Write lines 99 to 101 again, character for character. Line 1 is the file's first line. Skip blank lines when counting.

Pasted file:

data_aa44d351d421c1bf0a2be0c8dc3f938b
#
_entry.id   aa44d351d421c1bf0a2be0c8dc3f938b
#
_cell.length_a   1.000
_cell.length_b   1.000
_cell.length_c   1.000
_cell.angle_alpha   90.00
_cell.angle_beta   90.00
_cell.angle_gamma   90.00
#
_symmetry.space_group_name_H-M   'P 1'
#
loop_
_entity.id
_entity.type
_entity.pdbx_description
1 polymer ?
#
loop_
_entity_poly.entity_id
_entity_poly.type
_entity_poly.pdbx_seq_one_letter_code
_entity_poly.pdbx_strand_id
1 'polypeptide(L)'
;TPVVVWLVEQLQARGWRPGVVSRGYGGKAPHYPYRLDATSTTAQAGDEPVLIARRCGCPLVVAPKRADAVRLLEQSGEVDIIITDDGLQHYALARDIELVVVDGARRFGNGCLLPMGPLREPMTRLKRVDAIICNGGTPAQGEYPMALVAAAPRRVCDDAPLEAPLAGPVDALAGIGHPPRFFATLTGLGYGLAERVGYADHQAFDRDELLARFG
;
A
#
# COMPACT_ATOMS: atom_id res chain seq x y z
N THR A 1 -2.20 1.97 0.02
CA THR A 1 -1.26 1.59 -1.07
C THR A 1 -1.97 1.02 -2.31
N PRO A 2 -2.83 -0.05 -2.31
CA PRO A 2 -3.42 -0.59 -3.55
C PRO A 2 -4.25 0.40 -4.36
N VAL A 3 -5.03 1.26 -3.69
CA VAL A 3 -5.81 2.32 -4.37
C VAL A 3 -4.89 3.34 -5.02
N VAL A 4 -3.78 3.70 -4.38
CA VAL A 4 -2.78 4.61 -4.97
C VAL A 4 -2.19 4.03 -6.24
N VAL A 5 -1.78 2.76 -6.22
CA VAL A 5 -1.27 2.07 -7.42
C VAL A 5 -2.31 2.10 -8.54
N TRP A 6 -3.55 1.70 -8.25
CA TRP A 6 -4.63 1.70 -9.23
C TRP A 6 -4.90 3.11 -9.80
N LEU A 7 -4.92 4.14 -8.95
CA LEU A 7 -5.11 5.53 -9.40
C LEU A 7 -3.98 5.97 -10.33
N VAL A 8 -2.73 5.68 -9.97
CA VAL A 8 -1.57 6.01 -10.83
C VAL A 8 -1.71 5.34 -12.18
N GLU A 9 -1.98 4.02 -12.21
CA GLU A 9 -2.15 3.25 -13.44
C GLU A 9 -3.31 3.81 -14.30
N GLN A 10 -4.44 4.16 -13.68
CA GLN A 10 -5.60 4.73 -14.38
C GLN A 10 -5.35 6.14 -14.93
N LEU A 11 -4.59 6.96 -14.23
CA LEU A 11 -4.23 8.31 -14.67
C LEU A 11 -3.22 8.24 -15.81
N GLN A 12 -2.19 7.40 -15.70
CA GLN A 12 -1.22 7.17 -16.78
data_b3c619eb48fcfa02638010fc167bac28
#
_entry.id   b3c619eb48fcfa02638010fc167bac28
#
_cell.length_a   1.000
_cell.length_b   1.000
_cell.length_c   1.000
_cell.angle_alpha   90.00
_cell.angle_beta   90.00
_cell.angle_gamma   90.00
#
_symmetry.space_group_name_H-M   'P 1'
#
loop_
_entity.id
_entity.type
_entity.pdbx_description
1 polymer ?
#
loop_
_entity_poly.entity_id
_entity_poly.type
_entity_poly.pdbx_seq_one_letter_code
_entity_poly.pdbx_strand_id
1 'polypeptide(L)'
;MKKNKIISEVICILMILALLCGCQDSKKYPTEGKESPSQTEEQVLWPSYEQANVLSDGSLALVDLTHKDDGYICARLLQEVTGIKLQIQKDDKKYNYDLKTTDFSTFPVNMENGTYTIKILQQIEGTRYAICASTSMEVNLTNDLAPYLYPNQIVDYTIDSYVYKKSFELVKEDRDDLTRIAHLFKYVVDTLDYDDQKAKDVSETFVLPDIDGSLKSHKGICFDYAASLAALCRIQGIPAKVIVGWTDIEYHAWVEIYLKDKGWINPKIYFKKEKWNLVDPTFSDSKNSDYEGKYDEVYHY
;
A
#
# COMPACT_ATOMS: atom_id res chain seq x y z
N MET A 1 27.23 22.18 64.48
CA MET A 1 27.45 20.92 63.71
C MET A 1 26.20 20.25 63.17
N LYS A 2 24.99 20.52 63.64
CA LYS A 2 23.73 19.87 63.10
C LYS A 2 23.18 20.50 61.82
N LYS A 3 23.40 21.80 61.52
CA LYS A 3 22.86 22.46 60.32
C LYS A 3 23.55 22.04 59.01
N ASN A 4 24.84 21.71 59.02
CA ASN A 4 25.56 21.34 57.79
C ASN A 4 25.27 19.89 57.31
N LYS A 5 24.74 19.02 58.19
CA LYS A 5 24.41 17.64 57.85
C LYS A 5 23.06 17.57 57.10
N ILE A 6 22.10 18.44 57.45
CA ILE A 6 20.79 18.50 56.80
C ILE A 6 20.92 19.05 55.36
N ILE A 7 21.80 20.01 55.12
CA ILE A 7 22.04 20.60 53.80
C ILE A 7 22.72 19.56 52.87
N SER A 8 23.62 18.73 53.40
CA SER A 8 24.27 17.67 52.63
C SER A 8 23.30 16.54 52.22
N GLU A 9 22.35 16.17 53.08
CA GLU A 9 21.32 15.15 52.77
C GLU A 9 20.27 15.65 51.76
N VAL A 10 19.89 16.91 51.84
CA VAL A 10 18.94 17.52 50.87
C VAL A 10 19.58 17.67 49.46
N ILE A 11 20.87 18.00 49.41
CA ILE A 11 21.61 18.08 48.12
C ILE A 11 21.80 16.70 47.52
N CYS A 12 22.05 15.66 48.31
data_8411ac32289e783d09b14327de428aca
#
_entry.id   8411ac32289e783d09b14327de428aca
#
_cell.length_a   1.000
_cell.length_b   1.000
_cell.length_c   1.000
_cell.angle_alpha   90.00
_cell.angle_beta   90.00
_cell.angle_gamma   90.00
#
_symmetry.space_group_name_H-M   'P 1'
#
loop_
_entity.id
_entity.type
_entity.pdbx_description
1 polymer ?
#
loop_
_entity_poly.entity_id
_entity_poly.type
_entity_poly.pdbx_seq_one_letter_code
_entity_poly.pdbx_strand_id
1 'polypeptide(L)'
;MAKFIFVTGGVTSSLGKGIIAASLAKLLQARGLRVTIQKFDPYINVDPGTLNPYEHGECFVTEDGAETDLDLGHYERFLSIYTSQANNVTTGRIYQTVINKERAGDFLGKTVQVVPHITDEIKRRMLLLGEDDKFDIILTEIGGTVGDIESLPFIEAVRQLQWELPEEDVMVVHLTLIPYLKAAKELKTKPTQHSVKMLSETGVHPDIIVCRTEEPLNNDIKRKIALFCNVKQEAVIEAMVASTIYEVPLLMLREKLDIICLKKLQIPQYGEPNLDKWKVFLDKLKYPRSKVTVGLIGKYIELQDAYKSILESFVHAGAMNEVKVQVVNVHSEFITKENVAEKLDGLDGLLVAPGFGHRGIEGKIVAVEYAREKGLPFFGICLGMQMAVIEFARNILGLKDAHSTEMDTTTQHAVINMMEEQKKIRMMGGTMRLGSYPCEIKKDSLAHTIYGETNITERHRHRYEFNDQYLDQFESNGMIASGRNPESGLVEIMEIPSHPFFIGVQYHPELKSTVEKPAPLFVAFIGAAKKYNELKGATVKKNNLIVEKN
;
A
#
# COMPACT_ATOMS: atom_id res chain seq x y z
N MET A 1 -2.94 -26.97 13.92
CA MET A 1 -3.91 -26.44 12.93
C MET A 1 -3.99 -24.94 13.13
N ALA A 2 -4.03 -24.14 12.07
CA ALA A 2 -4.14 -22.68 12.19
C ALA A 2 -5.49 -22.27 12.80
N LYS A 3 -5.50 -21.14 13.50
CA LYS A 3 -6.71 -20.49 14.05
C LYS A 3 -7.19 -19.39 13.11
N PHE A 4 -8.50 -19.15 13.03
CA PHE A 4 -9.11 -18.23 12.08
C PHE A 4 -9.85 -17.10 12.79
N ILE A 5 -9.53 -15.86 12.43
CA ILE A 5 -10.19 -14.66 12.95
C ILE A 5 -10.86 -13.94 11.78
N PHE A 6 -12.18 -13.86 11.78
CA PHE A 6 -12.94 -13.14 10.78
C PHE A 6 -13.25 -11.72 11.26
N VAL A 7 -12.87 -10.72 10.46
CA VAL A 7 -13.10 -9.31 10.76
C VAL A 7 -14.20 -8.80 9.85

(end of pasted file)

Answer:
N LYS A 2 24.99 20.52 63.64
CA LYS A 2 23.73 19.87 63.10
C LYS A 2 23.18 20.50 61.82